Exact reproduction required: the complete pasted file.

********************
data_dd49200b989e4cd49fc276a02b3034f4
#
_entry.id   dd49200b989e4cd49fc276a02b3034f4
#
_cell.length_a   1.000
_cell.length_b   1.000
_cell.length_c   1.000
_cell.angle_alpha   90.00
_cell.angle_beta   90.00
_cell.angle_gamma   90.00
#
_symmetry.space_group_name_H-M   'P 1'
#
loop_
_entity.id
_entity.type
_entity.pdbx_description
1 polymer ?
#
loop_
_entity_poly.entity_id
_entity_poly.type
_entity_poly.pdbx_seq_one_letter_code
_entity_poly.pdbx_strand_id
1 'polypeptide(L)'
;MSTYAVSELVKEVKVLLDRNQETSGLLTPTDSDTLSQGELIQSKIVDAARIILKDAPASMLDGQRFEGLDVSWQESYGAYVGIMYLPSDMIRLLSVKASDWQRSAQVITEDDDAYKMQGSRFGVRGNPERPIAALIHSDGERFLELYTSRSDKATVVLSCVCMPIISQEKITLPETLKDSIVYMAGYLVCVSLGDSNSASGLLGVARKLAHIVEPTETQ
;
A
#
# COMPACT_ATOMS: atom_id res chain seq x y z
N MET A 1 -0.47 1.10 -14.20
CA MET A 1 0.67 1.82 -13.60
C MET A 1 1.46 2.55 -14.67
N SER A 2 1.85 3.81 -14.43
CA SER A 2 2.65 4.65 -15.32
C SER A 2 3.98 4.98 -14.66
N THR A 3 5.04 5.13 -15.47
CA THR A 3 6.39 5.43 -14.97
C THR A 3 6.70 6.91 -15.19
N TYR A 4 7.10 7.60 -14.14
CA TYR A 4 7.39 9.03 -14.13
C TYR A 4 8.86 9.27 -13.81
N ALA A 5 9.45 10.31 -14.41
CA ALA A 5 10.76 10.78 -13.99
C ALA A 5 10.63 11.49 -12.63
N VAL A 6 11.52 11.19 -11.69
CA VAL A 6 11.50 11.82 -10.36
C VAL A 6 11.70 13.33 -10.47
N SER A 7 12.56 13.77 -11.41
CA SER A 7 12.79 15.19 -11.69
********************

data_dd49200b989e4cd49fc276a02b3034f4
#
_entry.id   dd49200b989e4cd49fc276a02b3034f4
#
_cell.length_a   1.000
_cell.length_b   1.000
_cell.length_c   1.000
_cell.angle_alpha   90.00
_cell.angle_beta   90.00
_cell.angle_gamma   90.00
#
_symmetry.space_group_name_H-M   'P 1'
#
loop_
_entity.id
_entity.type
_entity.pdbx_description
1 polymer ?
#
loop_
_entity_poly.entity_id
_entity_poly.type
_entity_poly.pdbx_seq_one_letter_code
_entity_poly.pdbx_strand_id
1 'polypeptide(L)'
;MSTYAVSELVKEVKVLLDRNQETSGLLTPTDSDTLSQGELIQSKIVDAARIILKDAPASMLDGQRFEGLDVSWQESYGAYVGIMYLPSDMIRLLSVKASDWQRSAQVITEDDDAYKMQGSRFGVRGNPERPIAALIHSDGERFLELYTSRSDKATVVLSCVCMPIISQEKITLPETLKDSIVYMAGYLVCVSLGDSNSASGLLGVARKLAHIVEPTETQ
;
A
#
# COMPACT_ATOMS: atom_id res chain seq x y z
N MET A 1 -0.47 1.10 -14.20
CA MET A 1 0.67 1.82 -13.60
C MET A 1 1.46 2.55 -14.67
N SER A 2 1.85 3.81 -14.43
CA SER A 2 2.65 4.65 -15.32
C SER A 2 3.98 4.98 -14.66
N THR A 3 5.04 5.13 -15.47
CA THR A 3 6.39 5.43 -14.97
C THR A 3 6.70 6.91 -15.19
N TYR A 4 7.10 7.60 -14.14
CA TYR A 4 7.39 9.03 -14.13
C TYR A 4 8.86 9.27 -13.81
N ALA A 5 9.45 10.31 -14.41
CA ALA A 5 10.76 10.78 -13.99
C ALA A 5 10.63 11.49 -12.63
N VAL A 6 11.52 11.19 -11.69
CA VAL A 6 11.50 11.82 -10.36
C VAL A 6 11.70 13.33 -10.47
N SER A 7 12.56 13.77 -11.41
CA SER A 7 12.79 15.19 -11.69